On December 2, 2020, the Center for Medicare and Medicaid Services (CMS) issued final regulations revising and clarifying regulations, which govern physician referrals for designated health services, commonly known as the “Stark Regulations.” While the new regulations and revisions add important exceptions applicable to value-based arrangements and relationships, they also revise existing Stark Regulations that govern compensation methodologies of group practices. These changes become effective on January 1, 2022. Medical group practices need to review and, if necessary, revise their compensation plans in advance of this date, as the Stark Regulations require that the methodology for calculating compensation in group practices must be set in advance of the income being earned and the expenses incurred—in other words prospectively.
In order to satisfy the In Office Ancillary Services Exception, which allows medical group practices to order and bill for Designated Health Services (DHS), such as lab, imaging, physical therapy, and certain other ancillary services, the medical group must meet certain regulatory requirements, which include restrictions on the allocation of profits from the DHS. The Stark Regulations do not permit the group practices to distribute the DHS profits in ways that are directly tied to who ordered the DHS. For example, a group practice cannot allocate profits from its imaging services to the doctor who ordered the imaging, but rather by some other method. Often groups split DHS profits on a prorata basis or based on personal professional productivity (excluding any revenues from the provision of DHS or DHS encounters). These indirect methods of allocation of DHS profits are permitted by the Stark Regulations. Nonetheless, the Stark Regulations applicable to the compensation plans were not clear in several respects and these regulations attempt to clear up those questions.
CMS in the Final Regulation clarifies that the group practice must allocate profits not revenues. The Stark Regulations previously used the words “revenues” and “profits” somewhat interchangeably, and this created both confusion and opportunity for groups developing their compensation plans. It is now clear that the groups must calculate and allocate profit, not revenue, of DHS taking into account the expenses relative to the generation of DHS revenues.
Furthermore, group practices are limited in the manner that the practice segregates and distribute profits of different DHS service lines. Because the Stark Regulations did not forbid the segregation of the various DHS service lines, some group practices elected to distribute the profits from the various DHS service lines using one methodology (and perhaps to a subset of physicians in the practice that were responsible for ordering those DHS) and other DHS revenues, according to a different methodology and perhaps to a different subset of physicians in the group. For example a practice of 10 doctors, five physiatrists, and five orthopedic surgeons in a group that provides imaging services, including advanced imaging, physical therapy, and limited Durable Medical Equipment (DME) might have distributed the DME profits per capita, the physical therapy profits according to volume of non-DHS patient encounters, and the advanced imaging profits based on profitability (measured by non-DHS revenue) of the doctors professional services. This will not be permissible after January 1, 2022. The same method must be used for all profits of all DHS service lines. All of the revenue and expenses from all DHS service lines must be aggregated and one methodology for distributing the aggregate profits must be used for the group practice (or for any component of the group of at least five physicians).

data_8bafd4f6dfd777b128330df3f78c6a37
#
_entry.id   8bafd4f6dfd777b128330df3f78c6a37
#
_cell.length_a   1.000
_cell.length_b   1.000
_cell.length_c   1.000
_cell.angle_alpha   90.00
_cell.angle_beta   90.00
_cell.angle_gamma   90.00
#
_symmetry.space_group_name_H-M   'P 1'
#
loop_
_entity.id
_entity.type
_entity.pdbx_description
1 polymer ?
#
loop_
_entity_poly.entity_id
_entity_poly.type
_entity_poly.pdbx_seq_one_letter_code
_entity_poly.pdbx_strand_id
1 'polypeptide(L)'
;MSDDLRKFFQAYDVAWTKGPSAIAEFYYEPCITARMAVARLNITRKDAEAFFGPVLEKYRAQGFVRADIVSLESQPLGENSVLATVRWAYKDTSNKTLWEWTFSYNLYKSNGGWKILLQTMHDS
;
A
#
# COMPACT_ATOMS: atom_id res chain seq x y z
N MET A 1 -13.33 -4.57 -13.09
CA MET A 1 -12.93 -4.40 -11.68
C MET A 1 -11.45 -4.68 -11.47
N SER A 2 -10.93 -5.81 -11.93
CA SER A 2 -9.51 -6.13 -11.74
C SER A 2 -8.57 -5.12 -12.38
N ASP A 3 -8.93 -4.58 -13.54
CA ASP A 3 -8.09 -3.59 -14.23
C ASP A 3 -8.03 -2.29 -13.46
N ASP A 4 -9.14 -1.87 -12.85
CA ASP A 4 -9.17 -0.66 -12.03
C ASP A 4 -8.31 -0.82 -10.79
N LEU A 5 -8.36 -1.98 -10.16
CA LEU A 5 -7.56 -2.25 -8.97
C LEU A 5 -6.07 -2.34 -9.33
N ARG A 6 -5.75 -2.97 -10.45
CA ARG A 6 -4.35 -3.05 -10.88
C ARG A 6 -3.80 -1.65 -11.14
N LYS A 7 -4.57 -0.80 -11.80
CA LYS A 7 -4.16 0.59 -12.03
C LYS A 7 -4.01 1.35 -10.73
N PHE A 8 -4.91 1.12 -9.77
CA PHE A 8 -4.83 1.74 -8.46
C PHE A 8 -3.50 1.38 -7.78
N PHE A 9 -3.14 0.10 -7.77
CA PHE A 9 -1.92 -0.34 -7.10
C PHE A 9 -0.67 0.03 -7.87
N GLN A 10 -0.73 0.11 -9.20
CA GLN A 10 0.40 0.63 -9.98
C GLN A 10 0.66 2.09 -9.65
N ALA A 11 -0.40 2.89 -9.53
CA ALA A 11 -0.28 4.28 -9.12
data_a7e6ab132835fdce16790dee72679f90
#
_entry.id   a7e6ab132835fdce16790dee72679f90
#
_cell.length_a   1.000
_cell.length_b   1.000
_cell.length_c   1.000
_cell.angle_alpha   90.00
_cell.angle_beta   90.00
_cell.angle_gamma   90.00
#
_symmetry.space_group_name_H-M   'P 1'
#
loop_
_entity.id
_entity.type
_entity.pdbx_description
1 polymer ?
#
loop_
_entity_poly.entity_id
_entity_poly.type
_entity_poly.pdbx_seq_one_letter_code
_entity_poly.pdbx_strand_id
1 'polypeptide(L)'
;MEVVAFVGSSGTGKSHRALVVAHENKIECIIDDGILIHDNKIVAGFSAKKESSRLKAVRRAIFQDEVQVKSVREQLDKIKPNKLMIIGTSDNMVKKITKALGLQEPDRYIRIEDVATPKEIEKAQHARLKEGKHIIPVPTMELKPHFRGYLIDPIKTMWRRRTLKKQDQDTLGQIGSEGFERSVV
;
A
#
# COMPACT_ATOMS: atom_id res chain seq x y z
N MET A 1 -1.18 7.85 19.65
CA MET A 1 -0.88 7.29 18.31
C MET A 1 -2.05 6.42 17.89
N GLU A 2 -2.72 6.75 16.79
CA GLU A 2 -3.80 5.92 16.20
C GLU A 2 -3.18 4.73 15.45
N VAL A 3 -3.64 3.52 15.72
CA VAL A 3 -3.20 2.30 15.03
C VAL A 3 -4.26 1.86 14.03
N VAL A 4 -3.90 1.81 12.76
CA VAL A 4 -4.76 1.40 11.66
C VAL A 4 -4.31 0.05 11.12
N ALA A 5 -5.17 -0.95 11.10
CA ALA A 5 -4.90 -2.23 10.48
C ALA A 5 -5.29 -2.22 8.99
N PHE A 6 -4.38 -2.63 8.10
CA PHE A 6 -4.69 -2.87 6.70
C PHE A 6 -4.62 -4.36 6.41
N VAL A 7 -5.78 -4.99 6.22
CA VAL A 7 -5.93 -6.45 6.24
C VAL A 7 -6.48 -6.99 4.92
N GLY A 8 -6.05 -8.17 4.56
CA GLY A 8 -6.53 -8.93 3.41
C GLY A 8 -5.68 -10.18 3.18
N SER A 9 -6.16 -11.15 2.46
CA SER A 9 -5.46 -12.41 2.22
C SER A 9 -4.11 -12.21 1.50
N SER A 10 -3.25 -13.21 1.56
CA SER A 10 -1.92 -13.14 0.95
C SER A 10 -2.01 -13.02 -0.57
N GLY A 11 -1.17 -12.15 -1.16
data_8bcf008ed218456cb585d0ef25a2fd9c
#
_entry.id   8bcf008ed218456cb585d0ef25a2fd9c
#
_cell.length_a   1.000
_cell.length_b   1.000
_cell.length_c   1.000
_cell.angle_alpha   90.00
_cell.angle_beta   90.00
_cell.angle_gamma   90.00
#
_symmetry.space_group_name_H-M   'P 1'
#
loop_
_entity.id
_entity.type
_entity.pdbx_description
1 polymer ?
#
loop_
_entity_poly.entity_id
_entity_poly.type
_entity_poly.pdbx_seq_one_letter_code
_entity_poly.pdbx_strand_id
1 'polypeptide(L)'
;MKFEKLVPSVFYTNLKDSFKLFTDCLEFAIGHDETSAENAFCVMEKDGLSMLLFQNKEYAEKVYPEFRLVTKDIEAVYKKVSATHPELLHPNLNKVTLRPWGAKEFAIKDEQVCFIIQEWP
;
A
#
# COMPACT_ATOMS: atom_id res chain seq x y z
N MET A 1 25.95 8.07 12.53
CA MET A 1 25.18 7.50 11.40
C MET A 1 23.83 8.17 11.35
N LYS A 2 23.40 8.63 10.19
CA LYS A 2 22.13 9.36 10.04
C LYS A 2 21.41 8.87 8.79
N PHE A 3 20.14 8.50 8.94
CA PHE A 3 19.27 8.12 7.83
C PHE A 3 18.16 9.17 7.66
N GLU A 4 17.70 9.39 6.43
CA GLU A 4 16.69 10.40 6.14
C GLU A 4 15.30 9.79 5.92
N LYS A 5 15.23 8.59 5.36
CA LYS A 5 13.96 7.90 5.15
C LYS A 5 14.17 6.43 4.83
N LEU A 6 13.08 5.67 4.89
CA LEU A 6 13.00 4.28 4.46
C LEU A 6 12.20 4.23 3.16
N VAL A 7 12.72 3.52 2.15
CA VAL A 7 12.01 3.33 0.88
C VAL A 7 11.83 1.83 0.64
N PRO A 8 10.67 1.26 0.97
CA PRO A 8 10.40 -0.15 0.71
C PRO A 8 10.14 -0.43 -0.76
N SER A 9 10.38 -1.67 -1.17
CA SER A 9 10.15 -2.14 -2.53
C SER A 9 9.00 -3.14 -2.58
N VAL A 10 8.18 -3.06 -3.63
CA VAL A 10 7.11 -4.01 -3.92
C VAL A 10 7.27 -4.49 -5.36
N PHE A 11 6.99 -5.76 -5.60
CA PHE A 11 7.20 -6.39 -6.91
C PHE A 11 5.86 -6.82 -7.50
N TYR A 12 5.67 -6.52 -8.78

The regulations also clarify that the allocation of DHS profits may not be based on the physicians’ ordering of designated health services that are provided to non-Medicare patients. For example, if there are three doctors in a group practice, and one doctor orders 50 percent of the imaging services provided to non-Medicare patients of the practice, and the other two doctors each order 25 percent of the imaging services provided to the non-Medicare patients of the practice, these percentages may not be used to allocate the imaging services provided to Medicare patients.
Nevertheless, the existing Stark Regulations permit group practices to segregate and allocate DHS profits generated by a pod of at least five physicians. The revisions to the Stark Regulations expressly permit using differing methodologies for allocating profits for the different subgroups. Thus, one group of five physicians may choose to allocate profits per capita, and the other group of five may allocate the profits of their DHS referrals by patient encounters (excluding DHS encounters).
Finally, there are a few helpful, additional clarifications - such as the medical group or group of five may create eligibility rules for earning a bonus. CMS also confirmed that the doctors could continue to earn profitability bonuses for “incident to” services. CMS notes that if the group practice consists of fewer than five doctors, the group may still allocate the DHS profits, so long as it does so using compliant methodology.
Now is the time for group practices to review their compensation plans and methodologies to ensure Stark compliance in order to implement a plan effective January 1, 2022.